In fact, the United States did go far afield. In 1867, it bought Alaska from Russia and in 1898, annexed the Hawaiian Islands.

Expanding Democracy

In 1800, the United States had the most liberal suffrage in the world, but still only white men who owned property could vote. States slowly chipped away at requirements. By the 1830s, most white men had the right to vote. Democracy was still far from complete, however.

By mid-century, reformers were campaigning for many changes. Some demanded a ban on the sale of alcoholic beverages. Others called for better treatment of the mentally ill or pushed for free elementary schools. But two campaigns stood out above all others because they highlighted the limits of American democracy—the abolition movement and the women's rights movement.

The Abolition Movement

In the early 1800s, a few Americans began to call for an immediate and complete end to slavery. One of these abolitionists was William Lloyd Garrison, who pressed the antislavery cause through his newspaper, the Liberator. Another was Frederick Douglass. He had been born into slavery and escaped, and he spoke eloquently in the North about the evils of the system.

By the 1850s, the battle over slavery had intensified. As each new state entered the union, proslavery and antislavery forces met in violent confrontations to decide whether slavery would be legal in the new state. Harriet Beecher Stowe's novel Uncle Tom's Cabin helped convince many northerners that slavery was a great social evil.

Women Seek Equality

Women worked hard in the antislavery movement. Lucretia Mott and Elizabeth Cady Stanton traveled to London for the World Antislavery Convention—only to find they were forbidden to speak because they were women. Gradually, American women began to protest the laws and customs that limited their lives. In 1848, Mott and Stanton organized the Seneca Falls Convention, the first women's rights convention, to address the problems faced by women.

The convention passed a resolution, based on the Declaration of Independence. It began, “We hold these truths to be self evident: that all men and women are created equal.”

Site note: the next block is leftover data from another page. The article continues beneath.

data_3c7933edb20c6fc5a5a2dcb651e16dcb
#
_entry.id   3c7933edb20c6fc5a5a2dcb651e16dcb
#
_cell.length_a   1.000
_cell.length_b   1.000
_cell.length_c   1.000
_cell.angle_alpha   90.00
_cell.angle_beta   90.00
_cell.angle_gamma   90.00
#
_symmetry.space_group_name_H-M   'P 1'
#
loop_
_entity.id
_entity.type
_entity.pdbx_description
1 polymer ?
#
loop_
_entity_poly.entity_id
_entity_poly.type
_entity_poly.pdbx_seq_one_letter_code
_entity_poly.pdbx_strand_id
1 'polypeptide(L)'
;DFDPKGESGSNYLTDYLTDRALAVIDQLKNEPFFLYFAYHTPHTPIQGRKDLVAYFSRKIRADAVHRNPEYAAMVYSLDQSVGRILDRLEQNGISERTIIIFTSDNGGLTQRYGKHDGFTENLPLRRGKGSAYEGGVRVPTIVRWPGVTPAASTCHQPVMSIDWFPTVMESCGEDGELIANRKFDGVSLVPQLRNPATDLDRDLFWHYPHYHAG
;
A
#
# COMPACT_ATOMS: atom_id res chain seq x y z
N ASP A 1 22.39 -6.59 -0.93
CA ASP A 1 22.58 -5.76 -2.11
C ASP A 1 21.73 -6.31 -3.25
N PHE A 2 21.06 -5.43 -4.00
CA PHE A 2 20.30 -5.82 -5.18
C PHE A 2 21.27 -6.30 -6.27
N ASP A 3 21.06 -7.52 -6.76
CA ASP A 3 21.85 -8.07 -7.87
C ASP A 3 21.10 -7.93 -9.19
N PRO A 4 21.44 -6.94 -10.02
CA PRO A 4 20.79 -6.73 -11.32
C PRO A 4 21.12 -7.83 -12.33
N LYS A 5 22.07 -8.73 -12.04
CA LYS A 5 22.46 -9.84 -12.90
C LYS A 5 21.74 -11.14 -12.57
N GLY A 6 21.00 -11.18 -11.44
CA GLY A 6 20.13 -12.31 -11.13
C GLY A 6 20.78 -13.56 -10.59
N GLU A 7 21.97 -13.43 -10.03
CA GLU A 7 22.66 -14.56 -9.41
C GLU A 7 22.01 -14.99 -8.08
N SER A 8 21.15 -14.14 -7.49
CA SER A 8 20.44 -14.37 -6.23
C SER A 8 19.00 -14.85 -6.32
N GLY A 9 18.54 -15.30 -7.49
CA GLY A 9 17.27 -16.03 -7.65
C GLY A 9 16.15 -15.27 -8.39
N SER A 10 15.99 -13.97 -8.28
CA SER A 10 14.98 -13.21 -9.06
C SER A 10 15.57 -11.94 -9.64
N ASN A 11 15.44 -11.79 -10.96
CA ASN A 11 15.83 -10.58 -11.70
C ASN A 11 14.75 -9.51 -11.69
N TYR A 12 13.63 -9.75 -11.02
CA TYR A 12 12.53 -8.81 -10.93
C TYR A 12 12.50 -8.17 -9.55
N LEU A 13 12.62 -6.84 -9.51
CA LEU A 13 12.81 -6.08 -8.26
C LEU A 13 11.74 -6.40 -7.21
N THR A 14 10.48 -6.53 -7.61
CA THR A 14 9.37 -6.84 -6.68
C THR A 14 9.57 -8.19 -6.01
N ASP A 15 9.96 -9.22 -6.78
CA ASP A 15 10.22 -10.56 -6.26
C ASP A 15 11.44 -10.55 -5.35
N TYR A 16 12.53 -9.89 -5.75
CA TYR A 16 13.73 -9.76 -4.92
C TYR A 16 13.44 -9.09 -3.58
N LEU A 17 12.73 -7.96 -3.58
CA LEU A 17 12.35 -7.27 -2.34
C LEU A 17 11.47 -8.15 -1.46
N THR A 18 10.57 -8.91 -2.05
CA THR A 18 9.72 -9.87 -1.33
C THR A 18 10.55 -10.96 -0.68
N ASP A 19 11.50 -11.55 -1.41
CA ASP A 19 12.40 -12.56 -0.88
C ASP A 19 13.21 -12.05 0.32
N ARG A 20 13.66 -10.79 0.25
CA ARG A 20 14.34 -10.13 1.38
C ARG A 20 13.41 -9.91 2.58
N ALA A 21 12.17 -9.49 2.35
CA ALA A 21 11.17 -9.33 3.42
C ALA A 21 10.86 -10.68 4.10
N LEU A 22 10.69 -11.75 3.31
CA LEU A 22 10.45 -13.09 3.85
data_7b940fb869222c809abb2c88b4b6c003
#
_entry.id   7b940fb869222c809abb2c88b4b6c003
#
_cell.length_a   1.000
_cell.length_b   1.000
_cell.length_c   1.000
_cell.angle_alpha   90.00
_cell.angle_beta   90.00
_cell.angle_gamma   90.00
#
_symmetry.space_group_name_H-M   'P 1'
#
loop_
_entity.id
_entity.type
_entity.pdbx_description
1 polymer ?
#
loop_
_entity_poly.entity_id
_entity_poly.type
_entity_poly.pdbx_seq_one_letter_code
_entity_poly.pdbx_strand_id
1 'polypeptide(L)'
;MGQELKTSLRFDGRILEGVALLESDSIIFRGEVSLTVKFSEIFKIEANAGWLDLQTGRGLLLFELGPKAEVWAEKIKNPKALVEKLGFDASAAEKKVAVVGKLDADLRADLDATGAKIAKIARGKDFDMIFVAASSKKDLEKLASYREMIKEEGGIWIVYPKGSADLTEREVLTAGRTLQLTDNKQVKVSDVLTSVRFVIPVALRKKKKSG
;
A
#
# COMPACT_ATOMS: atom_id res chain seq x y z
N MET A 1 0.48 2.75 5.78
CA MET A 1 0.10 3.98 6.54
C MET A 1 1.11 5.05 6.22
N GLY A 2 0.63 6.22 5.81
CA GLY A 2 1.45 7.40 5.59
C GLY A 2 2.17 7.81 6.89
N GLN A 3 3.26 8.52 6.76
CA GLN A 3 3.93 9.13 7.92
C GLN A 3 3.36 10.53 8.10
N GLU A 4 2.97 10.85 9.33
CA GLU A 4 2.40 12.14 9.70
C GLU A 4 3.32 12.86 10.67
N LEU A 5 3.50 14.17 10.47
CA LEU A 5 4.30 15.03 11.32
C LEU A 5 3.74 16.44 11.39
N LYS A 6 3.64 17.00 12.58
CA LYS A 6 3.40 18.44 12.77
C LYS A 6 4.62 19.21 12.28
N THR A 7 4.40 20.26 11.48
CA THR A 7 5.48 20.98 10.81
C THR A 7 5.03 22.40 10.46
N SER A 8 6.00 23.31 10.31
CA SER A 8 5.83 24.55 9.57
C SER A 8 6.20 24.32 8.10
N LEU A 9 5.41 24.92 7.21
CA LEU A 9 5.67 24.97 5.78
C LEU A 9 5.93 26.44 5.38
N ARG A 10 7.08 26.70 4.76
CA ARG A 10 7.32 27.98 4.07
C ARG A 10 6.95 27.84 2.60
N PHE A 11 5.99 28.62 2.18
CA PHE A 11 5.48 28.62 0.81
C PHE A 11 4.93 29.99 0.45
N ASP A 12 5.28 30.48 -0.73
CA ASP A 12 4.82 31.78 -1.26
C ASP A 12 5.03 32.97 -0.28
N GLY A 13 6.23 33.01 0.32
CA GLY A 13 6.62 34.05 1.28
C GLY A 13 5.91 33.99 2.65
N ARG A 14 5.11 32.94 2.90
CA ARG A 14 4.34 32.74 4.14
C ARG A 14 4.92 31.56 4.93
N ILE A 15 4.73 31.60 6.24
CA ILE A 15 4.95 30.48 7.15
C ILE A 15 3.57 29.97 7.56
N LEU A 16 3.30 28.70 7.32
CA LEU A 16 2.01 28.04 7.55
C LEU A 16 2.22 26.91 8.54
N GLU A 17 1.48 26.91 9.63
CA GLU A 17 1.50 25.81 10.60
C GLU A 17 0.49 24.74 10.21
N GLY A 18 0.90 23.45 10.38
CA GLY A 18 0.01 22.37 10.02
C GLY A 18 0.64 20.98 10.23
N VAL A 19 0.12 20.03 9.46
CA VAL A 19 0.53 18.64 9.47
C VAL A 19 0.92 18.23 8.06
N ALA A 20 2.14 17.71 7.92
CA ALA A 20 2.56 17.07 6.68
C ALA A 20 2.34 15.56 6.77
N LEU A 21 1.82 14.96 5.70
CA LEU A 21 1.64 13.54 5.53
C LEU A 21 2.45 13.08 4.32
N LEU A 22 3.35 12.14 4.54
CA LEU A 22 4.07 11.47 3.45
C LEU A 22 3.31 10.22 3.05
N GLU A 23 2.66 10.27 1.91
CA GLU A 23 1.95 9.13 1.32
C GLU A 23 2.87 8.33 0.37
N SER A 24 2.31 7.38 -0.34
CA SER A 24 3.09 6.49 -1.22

A map shows the expansion of the United states, from 1783 to 1898.
Image Long Description

Analyze Maps

Over the course of two centuries, the United States expanded its territory from east of the Mississippi River to the Pacific Ocean and beyond. How did the United States acquire territory on the Pacific coast?

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Table of Contents

World History Topic 1 Origins of Civilization (Prehistory–300 B.C.) Topic 2 The Ancient Middle East and Egypt (3200 B.C.–500 B.C.) Topic 3 Ancient India and China (2600 B.C.–A.D. 550) Topic 4 The Americas (Prehistory–A.D. 1570) Topic 5 Ancient Greece (1750 B.C.–133 B.C.) Topic 6 Ancient Rome and the Origins of Christianity (509 B.C.-A.D. 476) Topic 7 Medieval Christian Europe (330–1450) Topic 8 The Muslim World and Africa (730 B.C.-A.D. 1500) Topic 9 Civilizations of Asia (500–1650) Topic 10 The Renaissance and Reformation (1300–1650) Topic 11 New Global Connections (1415–1796) Topic 12 Absolutism and Revolution Topic 13 The Industrial Revolution Topic 14 Nationalism and the Spread of Democracy (1790–1914) Topic 15 The Age of Imperialism (1800–1914) Topic 16 World War I and the Russian Revolution (1914–1924) Topic 17 The World Between the Wars (1910–1939) Topic 18 World War II (1930–1945) Topic 19 The Cold War Era (1945–1991) Topic 20 New Nations Emerge (1945–Present) Topic 21 The World Today (1980-Present) United States Constitution Primary Sources 21st Century Skills Atlas Glossary Index Acknowledgments